Unpleasant-smelling perennial plant growing to 30 in (75 cm). Has a thick tuberous rootstock, cabbage-like leaves, and small purple flowers on a hooded spike.
Habitat & Cultivation
Native to northern North America, skunk cabbage thrives in meadows, swamps, and marshes. The root and rhizome are collected in autumn or early spring.
Skunk cabbage contains a volatile oil, serotonin (5HT), and resins.
History & Folklore
The Winnebago and Dakota peoples used the expectorant and antispasmodic skunk cabbage root to treat asthma and bronchitis. The root was also employed as a poultice to draw splinters and thorns, to heal wounds, and to relieve headaches. It was much used in America in the 19th century.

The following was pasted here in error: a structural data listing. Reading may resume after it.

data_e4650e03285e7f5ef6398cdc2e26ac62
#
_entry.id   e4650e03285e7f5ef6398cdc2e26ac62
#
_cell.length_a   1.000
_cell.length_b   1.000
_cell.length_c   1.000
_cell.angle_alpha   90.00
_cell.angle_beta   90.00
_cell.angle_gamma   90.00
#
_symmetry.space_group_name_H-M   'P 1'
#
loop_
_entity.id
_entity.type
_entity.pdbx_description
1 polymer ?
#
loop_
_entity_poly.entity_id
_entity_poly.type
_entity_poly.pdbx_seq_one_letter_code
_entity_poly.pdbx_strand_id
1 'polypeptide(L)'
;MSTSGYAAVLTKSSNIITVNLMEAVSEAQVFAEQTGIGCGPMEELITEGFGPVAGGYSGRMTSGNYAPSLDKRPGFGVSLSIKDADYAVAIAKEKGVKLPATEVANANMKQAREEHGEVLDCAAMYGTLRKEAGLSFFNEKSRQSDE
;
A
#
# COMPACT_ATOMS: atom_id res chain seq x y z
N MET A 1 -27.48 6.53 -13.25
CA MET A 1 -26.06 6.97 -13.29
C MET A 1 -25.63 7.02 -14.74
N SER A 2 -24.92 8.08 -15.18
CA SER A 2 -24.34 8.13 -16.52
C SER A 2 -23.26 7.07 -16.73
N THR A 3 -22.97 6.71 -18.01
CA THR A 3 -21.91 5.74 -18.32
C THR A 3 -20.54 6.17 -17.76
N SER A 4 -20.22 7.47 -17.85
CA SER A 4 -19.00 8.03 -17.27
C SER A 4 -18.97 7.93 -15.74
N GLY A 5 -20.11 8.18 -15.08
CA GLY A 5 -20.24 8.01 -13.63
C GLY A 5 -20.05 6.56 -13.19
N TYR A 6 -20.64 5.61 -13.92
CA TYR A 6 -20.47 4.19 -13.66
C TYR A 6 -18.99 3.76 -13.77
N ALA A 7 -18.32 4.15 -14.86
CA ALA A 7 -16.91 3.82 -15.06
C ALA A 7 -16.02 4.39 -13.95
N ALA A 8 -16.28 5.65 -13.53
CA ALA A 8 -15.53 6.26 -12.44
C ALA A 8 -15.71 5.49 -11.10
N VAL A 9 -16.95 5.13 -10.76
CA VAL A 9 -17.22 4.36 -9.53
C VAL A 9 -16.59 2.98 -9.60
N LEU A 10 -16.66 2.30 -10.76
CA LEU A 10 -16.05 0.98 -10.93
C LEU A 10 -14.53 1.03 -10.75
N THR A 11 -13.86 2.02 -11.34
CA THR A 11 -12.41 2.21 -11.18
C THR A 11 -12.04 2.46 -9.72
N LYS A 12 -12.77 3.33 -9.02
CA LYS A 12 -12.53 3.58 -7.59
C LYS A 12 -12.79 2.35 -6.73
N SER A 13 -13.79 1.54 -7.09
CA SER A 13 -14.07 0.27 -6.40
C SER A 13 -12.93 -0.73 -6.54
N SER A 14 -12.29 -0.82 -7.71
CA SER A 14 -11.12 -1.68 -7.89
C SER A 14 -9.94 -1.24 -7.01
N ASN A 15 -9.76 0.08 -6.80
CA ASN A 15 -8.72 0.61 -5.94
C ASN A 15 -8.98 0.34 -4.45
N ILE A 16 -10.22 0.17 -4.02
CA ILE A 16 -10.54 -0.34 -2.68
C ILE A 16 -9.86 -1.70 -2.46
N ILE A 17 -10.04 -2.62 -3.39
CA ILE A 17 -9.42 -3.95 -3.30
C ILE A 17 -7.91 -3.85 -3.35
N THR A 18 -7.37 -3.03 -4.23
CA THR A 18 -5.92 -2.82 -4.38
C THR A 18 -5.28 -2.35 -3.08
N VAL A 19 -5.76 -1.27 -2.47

Medicinal Actions & Uses
Skunk cabbage continues to be used primarily as an expectorant, treating cases of asthma, bronchitis, and whooping cough. It is also taken for upper respiratory problems such as nasal congestion and hayfever. Less commonly, skunk cabbage is used as a treatment for epilepsy, headaches, vertigo, and rheumatic problems, and to stop bleeding.
Handling fresh skunk cabbage may cause the skin to blister. Excessive doses can bring on nausea and vomiting, headaches, and dizziness.